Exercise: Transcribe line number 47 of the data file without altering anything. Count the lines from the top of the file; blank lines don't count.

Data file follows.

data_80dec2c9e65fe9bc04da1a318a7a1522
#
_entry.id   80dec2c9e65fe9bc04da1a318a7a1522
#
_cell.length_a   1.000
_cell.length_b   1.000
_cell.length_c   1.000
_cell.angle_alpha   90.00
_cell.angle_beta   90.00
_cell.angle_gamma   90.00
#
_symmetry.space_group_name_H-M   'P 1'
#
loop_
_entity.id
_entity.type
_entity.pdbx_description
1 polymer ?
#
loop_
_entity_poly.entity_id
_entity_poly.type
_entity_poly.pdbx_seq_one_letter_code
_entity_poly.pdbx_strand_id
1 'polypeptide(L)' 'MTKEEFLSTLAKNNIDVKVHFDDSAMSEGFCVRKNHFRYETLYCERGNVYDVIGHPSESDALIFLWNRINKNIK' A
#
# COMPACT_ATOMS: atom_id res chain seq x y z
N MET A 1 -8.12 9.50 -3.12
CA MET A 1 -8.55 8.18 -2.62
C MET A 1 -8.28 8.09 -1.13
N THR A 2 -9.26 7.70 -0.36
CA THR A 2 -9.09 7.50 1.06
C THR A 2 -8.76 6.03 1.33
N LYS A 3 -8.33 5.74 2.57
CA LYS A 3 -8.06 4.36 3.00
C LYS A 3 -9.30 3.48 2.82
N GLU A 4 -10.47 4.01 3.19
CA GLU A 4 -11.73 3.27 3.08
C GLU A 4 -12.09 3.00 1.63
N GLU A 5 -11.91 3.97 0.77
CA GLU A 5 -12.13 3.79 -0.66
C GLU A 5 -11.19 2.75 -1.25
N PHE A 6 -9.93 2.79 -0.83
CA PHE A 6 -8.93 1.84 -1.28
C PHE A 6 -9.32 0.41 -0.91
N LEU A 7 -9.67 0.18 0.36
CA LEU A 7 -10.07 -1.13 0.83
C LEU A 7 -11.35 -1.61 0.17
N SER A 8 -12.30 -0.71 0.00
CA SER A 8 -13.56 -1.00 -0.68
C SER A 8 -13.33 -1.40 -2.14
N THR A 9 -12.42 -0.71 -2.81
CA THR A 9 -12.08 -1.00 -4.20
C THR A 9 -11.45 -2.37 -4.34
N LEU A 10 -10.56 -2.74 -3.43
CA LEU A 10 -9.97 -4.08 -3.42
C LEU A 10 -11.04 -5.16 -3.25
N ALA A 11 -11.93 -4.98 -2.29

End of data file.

CA LEU A 7 -10.07 -1.13 0.83